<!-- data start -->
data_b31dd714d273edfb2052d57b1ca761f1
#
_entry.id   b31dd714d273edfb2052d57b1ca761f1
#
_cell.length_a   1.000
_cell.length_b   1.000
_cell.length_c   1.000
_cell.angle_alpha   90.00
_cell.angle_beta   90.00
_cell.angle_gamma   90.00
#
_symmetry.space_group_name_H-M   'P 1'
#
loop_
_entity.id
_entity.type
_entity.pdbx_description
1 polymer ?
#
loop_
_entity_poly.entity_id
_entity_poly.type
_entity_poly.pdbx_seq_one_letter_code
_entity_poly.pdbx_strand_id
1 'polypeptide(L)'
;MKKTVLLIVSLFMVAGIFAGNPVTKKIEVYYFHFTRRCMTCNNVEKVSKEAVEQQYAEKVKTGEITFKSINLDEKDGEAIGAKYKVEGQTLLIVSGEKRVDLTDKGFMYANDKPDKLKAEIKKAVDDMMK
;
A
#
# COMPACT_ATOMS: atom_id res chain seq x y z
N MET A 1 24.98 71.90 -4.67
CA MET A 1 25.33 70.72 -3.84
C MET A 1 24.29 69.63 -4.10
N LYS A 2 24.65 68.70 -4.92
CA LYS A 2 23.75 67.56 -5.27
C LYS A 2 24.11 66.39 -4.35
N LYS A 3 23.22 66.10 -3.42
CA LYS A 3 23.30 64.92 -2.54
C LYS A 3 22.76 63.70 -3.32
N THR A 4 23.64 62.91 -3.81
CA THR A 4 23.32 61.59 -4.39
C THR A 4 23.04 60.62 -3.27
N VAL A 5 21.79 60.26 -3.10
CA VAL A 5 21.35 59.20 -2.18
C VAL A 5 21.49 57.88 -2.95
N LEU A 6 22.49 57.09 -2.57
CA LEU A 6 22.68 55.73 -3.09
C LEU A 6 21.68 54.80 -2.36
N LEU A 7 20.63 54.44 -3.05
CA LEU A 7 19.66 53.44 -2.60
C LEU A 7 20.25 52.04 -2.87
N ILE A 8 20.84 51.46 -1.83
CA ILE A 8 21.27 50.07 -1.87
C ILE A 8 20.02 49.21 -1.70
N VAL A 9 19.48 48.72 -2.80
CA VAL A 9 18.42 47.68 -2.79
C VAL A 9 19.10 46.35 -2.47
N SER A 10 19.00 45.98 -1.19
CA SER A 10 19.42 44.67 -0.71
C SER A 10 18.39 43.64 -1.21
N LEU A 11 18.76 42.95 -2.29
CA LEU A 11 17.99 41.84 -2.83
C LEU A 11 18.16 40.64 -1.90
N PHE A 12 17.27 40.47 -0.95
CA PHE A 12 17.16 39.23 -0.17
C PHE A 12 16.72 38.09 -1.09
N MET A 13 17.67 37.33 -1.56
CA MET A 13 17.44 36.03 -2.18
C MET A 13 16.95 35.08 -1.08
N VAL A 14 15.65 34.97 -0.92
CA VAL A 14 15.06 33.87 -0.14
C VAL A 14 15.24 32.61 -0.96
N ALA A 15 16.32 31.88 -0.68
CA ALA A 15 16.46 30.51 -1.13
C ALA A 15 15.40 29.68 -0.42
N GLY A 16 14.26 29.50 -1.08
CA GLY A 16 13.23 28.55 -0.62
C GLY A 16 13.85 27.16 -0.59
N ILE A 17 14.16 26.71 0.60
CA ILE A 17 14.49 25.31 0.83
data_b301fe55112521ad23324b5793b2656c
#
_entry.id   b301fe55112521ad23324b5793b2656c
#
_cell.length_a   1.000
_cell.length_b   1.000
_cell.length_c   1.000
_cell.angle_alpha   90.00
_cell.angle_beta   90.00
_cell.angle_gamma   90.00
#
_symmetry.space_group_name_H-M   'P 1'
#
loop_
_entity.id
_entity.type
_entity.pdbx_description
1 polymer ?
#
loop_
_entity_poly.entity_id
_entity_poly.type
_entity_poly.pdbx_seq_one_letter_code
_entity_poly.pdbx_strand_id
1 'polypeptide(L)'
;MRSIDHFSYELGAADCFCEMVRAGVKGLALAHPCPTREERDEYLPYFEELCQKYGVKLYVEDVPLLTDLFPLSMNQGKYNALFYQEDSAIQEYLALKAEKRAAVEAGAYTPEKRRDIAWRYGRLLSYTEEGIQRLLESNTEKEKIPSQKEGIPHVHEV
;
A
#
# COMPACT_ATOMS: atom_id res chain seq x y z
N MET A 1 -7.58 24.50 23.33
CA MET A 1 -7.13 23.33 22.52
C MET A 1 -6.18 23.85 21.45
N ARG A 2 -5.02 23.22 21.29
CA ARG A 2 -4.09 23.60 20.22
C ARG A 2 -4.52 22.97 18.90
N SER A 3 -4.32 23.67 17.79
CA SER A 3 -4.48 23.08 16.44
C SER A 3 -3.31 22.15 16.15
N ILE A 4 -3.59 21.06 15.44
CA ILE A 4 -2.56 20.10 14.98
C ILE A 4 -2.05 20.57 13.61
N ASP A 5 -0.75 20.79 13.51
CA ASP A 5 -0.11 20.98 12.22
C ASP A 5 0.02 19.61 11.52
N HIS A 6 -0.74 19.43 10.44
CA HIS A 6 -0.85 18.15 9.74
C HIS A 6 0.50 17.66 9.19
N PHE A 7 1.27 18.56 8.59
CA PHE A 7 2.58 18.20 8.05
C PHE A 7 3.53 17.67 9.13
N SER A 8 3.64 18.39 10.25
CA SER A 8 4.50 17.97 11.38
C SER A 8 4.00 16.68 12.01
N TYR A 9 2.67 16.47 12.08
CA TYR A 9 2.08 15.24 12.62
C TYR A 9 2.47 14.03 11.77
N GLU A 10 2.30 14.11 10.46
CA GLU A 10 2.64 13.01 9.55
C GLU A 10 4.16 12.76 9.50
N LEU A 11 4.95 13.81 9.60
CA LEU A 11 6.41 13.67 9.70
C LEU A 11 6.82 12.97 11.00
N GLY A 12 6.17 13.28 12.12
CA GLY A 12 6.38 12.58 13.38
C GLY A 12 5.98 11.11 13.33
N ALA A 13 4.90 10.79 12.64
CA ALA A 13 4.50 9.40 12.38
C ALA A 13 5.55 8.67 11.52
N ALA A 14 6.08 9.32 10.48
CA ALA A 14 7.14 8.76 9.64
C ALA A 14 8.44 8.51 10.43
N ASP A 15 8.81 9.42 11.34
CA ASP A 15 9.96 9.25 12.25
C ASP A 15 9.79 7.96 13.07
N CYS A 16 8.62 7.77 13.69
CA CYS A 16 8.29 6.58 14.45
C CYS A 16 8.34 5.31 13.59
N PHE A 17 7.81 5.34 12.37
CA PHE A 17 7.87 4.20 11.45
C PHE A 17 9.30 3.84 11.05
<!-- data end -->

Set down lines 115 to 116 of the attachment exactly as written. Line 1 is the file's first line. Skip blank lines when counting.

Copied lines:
CA ARG A 2 -4.09 23.60 20.22
C ARG A 2 -4.52 22.97 18.90